Susan Baughman can look at her schedule to find out where the college football season begins this weekend: in places such as West Lafayette and Iowa City and Madison. She already knows well enough where it’s going to end.
The finish line is the hulking giant she regularly passes on the way to work. She gazes at Lucas Oil Stadium every day and imagines it’s Jan. 10. She’s president of the Indy College Football Playoff 2022, so she understands that, with the season fully underway, her city is now truly on the clock.
“I count weeks, because days sound too long to the staff,” she says. “I dream about it, and I think about it and I talk about it. I’m consumed, I’m obsessed, in a positive way. I want to enjoy every bit of it and do as well as I can, and then it’ll be gone. That’s the nature of these events. You can’t sit around and feel like, ‘I’m going to do it later.’ Because there is no later.”
Wasn’t it just yesterday that Indianapolis was basking in the glow of pulling off the NCAA Tournament, with COVID banging on the door? But the calendar moves on, and now Indy and its 425-person playoff host committee prepares for their next moment of truth on the big stage. It won’t be March Madness. The city had to deal with 68 teams coming and going then; this time, there will be only two.
But it’s still an enormous task, and Baughman sits at lunch, looks out the window at Lucas Oil, and considers what keeps her up at night.
“Beating the clock. How do you have time to get all the things done?” she says. “I feel like we’re at that place where everybody still has great ideas, but we’re sort of past great new ideas. We’re really into executing.” Hence, the notepads by her bed and shower to jot down any concern that comes to mind.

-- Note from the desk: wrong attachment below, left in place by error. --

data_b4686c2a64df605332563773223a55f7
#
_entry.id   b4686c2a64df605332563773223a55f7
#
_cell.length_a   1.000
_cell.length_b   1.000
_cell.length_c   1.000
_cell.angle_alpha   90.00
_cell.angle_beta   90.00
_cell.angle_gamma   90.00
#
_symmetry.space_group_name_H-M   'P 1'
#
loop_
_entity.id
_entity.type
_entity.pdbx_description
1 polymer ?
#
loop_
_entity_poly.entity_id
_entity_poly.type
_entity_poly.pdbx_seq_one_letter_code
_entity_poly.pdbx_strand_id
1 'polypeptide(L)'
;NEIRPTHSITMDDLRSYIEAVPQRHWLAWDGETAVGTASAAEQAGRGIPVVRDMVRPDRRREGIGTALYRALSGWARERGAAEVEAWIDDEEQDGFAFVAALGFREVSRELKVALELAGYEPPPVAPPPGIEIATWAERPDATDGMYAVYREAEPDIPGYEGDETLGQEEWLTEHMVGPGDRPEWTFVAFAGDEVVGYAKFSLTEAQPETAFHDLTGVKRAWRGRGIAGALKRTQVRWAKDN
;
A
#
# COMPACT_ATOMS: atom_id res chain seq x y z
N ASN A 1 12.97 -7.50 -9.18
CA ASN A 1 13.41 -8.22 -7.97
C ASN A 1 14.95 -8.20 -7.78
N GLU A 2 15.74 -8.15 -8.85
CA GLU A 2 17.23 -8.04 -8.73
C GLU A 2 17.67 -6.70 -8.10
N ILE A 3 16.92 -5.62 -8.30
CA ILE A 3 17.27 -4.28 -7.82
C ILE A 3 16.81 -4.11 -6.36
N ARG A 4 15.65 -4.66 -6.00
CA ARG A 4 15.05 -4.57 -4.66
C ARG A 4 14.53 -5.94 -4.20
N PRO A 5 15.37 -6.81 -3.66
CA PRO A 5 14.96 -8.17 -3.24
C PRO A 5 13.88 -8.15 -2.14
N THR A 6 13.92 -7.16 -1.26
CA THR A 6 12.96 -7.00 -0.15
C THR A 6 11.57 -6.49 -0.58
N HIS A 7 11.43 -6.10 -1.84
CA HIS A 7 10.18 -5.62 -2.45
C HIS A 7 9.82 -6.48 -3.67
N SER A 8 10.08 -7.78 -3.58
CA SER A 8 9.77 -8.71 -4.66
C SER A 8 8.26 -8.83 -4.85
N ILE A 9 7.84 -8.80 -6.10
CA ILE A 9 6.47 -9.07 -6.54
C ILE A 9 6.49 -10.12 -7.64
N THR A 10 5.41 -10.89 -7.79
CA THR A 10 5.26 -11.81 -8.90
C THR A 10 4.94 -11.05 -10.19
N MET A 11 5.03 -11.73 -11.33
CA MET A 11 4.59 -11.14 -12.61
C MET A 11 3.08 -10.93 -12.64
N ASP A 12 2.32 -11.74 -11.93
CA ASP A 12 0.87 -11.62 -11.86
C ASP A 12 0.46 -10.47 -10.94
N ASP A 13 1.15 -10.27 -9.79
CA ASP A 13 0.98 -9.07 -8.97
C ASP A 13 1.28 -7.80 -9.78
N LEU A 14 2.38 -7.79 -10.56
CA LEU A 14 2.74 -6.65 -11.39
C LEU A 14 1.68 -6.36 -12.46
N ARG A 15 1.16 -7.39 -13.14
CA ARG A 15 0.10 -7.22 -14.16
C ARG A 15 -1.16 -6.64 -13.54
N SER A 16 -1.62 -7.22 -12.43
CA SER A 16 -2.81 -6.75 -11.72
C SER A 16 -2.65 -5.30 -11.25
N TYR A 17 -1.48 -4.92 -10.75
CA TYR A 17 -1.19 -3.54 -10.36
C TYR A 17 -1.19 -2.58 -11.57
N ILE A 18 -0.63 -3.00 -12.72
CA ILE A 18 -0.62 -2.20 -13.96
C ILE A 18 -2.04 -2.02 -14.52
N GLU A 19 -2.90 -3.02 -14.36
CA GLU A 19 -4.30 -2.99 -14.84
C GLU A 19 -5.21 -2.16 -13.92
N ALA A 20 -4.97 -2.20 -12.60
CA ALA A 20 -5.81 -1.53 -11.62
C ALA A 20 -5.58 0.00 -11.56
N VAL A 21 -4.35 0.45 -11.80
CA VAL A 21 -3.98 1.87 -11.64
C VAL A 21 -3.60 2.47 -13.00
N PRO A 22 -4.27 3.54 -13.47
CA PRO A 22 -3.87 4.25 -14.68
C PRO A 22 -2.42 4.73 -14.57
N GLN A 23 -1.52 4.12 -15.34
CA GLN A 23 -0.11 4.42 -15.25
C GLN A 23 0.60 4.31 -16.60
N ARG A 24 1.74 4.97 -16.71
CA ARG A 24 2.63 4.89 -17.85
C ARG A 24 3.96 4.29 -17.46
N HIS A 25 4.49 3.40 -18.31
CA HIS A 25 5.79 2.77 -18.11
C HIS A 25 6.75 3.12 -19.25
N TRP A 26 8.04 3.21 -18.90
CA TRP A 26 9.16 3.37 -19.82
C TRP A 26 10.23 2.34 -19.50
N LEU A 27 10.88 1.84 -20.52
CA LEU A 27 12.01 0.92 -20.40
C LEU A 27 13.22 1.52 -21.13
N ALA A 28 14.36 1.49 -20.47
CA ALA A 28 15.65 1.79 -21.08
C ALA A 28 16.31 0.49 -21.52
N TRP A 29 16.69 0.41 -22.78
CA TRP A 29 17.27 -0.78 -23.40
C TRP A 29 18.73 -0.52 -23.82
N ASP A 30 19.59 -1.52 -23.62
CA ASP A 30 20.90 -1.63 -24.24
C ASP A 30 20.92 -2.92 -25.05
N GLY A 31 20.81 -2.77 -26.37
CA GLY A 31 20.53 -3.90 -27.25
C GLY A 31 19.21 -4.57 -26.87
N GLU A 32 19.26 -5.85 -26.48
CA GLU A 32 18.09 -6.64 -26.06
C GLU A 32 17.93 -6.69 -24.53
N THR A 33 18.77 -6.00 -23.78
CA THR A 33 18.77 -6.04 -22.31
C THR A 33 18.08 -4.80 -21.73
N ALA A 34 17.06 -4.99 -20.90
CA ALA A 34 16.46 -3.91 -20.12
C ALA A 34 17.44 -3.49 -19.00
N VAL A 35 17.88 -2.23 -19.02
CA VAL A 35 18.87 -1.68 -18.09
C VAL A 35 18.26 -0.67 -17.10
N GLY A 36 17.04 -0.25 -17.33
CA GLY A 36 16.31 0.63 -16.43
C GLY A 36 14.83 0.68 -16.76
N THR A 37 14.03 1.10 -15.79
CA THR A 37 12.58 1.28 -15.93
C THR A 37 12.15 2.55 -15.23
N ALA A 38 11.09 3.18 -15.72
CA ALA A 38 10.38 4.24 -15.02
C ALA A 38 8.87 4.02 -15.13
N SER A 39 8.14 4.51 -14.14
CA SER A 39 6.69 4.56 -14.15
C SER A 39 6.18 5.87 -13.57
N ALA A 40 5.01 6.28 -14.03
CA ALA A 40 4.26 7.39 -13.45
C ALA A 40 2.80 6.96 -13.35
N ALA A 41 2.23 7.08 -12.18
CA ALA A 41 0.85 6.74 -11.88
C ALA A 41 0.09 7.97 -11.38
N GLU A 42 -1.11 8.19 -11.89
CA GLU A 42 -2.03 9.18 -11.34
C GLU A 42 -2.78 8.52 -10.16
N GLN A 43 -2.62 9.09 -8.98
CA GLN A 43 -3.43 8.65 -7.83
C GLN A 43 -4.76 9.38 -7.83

Just look at all the things on their plate, besides getting the place ready for a football game.
◗ The hope was that the pandemic would be a fading issue by January. That ain’t happening. The virus situation might be better by January. Might be worse, too. Might be like the NCAA Tournament, with attendance limitations and concern about mass gatherings.
Downtown packed with thousands in Clemson orange or Ohio State scarlet has long been a dream. The Super Bowl brought corporate big cheeses and VIPs; this event will bring boosters and true believers. There are plans for a fan festival in the Indiana Convention Center, and a media day open to the public. Might COVID wreck all that? The Marion County Health Department will likely have a huge say about what that weekend looks like in Indianapolis. Just like in March.
“Two months ago, it felt pretty good,” Baughman says. Then the delta variant hit. Now, nobody knows. Nobody ever knows for sure with the virus. “It is a little frustrating, especially because it’s not about us. It’s about the fans and those teams getting their one shot at doing this and hopefully it will be all that it should be.”
The experience in March gives encouragement. “I think the real key fact is, people were willing to play by those guidelines and rules, because they wanted to get to the end as much as the people organizing,” she says. Indy will hope for the best and plan for everything else. What else can you do with the virus?
“Perspective is everything, right?” Baughman says. “Whereas weather used to be the scariest thing, I think I would say public health and safety in all the different ways is probably the main thought. We have no control over the weather, but we have more management control over how we deal with the weather than we do with the virus.”